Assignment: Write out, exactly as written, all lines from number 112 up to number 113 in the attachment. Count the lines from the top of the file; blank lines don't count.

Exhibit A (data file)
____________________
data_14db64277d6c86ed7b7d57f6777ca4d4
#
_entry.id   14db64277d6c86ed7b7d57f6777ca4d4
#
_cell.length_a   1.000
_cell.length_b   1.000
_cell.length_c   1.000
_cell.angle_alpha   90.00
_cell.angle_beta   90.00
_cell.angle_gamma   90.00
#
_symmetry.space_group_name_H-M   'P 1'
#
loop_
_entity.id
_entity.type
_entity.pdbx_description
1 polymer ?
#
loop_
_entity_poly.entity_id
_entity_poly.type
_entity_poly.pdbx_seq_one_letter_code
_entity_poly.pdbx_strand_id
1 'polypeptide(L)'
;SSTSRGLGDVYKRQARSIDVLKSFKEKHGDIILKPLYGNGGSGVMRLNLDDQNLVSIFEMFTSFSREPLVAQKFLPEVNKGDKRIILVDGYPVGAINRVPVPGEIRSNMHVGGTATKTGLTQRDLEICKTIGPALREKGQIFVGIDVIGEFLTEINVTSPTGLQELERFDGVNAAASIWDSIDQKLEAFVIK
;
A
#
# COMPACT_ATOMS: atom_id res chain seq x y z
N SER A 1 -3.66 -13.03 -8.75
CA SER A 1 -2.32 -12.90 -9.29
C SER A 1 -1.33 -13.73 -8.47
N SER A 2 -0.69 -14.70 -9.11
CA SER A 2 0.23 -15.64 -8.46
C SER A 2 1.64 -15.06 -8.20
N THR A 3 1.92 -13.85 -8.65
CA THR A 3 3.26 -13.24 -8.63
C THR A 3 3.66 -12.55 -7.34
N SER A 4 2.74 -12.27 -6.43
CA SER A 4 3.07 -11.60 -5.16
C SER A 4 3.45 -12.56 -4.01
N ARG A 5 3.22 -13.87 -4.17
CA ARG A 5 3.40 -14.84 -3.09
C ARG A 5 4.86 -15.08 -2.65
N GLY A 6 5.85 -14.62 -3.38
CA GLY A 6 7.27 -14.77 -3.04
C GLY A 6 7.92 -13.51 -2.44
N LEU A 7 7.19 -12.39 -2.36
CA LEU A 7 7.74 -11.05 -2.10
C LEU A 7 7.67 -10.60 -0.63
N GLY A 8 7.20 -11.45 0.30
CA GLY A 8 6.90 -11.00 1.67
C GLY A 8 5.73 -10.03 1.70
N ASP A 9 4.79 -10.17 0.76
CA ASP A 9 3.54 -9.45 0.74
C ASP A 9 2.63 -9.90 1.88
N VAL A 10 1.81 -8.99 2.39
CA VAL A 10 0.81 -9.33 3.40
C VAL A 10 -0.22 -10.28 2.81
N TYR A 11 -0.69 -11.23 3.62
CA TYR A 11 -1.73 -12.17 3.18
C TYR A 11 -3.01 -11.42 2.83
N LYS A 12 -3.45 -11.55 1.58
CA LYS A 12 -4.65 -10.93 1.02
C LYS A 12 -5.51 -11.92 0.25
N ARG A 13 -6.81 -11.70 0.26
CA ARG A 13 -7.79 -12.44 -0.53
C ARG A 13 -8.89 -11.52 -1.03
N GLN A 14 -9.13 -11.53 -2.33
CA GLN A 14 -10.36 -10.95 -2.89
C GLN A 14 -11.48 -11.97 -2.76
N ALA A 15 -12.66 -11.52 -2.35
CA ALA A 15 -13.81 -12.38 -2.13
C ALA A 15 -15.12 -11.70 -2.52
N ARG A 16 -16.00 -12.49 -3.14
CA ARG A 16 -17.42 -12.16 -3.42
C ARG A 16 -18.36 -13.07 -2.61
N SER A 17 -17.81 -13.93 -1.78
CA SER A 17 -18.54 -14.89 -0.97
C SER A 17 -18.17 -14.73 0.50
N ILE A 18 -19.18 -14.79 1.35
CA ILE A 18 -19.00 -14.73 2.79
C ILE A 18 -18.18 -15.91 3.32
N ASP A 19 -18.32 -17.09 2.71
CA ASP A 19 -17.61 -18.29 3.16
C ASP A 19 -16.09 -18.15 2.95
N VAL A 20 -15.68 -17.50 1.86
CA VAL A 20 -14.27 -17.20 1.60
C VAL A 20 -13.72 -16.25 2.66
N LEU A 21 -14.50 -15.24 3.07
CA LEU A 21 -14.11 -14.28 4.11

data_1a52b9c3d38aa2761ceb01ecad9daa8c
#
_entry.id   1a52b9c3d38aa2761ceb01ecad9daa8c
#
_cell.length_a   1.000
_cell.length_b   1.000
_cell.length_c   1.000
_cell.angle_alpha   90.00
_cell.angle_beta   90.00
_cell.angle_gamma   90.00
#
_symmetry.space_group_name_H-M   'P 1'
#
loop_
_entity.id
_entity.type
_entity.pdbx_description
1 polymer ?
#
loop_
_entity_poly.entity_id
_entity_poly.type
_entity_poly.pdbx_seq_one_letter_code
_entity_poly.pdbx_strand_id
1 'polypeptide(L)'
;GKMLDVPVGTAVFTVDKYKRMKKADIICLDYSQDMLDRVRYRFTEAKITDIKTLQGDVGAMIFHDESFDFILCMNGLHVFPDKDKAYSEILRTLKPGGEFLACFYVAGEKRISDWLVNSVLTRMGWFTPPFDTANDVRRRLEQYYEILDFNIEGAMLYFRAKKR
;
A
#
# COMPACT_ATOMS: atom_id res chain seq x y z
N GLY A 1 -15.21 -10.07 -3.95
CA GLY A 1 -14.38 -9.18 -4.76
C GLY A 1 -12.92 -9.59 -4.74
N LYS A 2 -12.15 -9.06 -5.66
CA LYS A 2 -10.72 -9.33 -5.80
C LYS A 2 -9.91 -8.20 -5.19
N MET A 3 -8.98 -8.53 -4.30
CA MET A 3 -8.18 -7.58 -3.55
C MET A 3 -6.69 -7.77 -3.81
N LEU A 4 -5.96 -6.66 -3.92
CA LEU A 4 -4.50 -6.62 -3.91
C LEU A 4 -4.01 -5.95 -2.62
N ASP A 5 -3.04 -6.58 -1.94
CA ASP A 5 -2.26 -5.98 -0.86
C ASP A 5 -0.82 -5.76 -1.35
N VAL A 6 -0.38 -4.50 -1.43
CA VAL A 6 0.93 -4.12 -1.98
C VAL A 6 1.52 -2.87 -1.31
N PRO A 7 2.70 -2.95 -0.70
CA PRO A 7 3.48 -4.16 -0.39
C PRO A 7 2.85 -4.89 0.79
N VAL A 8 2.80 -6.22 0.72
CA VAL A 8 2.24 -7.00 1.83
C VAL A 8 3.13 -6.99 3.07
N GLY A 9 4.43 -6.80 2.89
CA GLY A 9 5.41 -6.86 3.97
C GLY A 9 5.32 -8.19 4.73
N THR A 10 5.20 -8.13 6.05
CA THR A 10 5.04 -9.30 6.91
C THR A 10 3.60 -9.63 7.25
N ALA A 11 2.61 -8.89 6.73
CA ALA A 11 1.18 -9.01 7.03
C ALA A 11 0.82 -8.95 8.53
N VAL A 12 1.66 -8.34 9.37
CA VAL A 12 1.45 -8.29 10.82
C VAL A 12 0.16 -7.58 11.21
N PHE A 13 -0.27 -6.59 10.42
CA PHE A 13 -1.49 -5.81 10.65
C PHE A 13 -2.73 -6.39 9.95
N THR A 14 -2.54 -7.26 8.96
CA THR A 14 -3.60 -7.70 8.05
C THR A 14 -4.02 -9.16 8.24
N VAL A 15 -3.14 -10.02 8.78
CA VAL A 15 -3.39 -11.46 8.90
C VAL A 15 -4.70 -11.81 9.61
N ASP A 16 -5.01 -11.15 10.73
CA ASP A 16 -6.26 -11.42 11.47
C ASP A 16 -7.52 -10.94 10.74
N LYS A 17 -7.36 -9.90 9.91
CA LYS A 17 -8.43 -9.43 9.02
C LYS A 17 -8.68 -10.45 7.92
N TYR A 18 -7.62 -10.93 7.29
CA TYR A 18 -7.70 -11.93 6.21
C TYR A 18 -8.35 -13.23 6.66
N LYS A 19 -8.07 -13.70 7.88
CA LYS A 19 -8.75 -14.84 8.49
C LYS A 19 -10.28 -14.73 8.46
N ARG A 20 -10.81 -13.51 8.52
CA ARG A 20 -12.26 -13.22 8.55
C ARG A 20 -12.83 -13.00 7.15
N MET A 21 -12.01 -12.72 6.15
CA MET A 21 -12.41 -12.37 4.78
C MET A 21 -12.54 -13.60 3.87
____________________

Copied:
loop_
_entity_poly.entity_id